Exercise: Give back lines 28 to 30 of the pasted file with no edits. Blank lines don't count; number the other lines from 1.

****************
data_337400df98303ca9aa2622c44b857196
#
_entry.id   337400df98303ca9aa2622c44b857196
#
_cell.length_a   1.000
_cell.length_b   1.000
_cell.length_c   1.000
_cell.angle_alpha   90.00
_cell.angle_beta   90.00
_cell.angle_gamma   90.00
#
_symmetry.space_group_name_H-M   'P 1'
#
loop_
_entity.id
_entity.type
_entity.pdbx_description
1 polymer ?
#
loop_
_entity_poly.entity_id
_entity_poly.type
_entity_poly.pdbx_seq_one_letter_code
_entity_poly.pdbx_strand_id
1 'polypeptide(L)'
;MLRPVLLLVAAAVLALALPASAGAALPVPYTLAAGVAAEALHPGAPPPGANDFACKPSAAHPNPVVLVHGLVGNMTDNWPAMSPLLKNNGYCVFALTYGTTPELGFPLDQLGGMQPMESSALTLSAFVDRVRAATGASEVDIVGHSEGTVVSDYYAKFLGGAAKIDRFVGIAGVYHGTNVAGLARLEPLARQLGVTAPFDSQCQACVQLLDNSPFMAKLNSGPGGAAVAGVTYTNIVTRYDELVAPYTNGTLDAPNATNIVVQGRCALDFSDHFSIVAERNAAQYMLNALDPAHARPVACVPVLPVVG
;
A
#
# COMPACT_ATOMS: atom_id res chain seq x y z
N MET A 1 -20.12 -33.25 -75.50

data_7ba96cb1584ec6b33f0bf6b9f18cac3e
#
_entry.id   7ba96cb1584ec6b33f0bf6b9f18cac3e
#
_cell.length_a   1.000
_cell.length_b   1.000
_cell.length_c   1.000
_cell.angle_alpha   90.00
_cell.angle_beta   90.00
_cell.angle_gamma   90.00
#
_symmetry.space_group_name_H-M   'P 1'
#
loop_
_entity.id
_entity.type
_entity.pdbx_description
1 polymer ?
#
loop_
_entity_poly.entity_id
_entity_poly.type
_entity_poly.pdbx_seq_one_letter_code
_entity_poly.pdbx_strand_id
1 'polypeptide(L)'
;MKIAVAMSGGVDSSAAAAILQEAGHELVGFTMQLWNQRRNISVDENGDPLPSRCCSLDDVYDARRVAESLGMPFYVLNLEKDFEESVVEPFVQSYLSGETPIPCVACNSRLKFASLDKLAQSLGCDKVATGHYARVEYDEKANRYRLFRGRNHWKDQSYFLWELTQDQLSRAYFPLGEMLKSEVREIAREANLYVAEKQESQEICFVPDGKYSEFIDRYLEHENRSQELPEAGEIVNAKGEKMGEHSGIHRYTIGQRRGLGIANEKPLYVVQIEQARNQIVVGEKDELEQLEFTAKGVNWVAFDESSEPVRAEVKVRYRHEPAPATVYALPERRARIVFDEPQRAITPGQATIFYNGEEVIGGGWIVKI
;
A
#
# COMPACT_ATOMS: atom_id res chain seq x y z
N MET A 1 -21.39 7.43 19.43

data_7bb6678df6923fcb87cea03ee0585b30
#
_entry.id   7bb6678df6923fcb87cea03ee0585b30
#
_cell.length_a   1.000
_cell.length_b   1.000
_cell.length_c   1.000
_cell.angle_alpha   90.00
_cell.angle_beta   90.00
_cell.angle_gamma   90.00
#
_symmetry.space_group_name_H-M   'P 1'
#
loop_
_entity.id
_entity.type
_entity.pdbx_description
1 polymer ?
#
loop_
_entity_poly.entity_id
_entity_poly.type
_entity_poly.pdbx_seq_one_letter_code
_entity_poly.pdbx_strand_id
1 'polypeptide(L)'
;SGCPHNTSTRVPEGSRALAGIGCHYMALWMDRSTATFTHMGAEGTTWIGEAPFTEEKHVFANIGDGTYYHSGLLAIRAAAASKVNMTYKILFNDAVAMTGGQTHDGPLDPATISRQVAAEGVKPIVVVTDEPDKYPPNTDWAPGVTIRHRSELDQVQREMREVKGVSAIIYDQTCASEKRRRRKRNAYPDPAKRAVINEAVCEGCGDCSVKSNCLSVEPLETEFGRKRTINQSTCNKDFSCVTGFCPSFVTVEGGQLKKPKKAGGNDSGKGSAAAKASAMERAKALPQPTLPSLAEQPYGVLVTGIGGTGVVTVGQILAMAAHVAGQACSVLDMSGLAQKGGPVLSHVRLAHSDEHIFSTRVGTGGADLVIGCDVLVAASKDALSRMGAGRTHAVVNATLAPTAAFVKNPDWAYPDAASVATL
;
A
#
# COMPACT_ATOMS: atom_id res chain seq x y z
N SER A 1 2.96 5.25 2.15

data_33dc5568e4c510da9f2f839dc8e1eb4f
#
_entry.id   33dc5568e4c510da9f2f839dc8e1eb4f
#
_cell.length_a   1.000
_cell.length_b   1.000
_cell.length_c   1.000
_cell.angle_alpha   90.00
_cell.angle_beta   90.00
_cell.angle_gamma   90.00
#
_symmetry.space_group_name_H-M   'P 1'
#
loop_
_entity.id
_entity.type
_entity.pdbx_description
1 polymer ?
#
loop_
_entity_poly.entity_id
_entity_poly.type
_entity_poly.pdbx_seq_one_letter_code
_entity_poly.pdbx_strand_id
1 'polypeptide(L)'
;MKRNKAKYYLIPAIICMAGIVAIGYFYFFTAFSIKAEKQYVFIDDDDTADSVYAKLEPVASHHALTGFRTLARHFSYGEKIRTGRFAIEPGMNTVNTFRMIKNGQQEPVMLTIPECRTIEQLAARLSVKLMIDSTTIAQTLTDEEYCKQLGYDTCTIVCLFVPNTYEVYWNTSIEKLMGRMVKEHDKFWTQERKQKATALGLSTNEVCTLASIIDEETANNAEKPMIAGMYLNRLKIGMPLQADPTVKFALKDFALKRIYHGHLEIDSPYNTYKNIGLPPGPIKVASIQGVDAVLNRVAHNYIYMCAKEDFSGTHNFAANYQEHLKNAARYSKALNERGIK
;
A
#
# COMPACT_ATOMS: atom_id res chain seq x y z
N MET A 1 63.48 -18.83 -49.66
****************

A
#
# COMPACT_ATOMS: atom_id res chain seq x y z